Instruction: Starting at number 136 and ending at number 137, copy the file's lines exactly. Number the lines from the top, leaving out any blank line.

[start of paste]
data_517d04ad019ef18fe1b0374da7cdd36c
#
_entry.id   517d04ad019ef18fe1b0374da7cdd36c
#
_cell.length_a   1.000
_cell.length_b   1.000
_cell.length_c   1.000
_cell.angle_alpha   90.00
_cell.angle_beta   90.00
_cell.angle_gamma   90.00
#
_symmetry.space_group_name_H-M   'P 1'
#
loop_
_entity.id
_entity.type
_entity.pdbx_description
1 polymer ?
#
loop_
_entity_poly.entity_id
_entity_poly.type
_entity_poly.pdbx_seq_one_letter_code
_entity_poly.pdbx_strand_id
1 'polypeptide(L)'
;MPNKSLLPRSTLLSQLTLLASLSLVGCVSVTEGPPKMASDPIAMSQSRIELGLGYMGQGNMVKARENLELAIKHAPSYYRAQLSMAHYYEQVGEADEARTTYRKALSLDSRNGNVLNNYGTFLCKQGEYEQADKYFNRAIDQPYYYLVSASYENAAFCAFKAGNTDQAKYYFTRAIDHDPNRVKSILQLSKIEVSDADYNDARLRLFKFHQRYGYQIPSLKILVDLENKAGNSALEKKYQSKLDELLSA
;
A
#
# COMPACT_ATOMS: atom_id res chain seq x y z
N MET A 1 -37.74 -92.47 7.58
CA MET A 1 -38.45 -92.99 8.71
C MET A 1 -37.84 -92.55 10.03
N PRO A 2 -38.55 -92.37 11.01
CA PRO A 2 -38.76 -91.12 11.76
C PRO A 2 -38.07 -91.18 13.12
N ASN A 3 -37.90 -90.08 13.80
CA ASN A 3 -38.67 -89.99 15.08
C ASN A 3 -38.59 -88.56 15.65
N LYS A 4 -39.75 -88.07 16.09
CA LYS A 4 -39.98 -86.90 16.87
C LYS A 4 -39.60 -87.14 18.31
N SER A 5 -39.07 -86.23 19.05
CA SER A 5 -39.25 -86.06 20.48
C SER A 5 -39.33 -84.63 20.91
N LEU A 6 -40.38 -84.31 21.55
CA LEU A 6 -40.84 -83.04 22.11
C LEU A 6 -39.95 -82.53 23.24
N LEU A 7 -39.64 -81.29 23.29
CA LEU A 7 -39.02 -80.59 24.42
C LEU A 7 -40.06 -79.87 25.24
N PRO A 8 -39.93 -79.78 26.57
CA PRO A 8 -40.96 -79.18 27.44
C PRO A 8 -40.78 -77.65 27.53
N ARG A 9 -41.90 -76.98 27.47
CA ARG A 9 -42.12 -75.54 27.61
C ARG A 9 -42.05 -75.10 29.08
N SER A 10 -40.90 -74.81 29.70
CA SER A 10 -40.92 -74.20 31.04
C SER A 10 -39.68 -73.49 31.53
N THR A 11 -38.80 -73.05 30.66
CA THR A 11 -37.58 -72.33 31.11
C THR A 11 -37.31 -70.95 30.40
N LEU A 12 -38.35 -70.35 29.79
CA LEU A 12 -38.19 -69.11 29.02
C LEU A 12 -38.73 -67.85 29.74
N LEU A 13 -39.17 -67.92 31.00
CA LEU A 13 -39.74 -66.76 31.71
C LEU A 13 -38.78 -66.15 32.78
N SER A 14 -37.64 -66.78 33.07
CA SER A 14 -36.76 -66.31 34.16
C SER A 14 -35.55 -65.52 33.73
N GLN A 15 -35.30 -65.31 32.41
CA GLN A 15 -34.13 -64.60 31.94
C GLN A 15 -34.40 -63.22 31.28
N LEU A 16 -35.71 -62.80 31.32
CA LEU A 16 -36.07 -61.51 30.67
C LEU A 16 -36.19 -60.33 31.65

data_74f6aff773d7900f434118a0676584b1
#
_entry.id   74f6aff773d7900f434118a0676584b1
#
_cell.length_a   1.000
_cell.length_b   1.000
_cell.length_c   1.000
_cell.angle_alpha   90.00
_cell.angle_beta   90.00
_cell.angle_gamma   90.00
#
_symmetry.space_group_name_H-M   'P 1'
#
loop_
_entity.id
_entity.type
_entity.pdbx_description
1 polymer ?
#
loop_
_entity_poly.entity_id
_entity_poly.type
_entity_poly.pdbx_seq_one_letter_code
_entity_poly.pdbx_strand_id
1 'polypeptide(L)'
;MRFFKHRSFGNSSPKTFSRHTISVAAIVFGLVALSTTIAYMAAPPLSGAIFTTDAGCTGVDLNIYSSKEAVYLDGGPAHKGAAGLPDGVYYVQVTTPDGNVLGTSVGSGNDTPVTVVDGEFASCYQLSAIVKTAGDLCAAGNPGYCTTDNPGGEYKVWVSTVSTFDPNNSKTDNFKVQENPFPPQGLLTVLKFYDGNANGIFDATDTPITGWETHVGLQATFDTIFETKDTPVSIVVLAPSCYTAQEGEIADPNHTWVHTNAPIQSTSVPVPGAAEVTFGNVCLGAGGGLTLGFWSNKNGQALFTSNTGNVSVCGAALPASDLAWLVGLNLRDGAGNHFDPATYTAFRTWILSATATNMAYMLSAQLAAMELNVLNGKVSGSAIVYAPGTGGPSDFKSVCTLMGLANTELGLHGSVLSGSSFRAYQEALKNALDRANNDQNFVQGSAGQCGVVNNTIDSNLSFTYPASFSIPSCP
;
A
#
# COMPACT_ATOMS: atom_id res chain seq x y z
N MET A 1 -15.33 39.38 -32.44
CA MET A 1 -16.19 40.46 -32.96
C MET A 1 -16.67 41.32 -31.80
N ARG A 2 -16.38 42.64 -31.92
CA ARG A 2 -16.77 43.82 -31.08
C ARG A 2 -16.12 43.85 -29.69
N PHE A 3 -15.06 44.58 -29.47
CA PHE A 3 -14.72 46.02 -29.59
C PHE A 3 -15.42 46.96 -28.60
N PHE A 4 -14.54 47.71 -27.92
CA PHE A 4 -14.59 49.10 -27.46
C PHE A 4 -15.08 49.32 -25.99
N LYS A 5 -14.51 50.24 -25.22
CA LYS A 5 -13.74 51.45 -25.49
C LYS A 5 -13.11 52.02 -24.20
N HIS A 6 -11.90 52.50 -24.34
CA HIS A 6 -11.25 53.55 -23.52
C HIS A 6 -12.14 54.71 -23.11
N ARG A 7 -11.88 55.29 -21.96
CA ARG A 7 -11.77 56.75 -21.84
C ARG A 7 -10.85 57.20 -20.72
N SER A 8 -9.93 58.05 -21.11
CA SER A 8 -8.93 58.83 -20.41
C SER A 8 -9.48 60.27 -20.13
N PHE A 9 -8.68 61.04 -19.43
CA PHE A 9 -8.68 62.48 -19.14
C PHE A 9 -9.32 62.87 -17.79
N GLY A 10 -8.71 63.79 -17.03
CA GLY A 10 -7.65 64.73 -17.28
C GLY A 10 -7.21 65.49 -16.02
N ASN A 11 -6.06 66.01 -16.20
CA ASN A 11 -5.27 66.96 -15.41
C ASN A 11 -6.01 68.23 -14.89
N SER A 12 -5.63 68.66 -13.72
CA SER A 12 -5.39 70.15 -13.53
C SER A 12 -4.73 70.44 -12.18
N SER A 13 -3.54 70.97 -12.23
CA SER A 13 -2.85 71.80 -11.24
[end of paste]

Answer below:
N GLY A 10 -8.71 63.79 -17.03
CA GLY A 10 -7.65 64.73 -17.28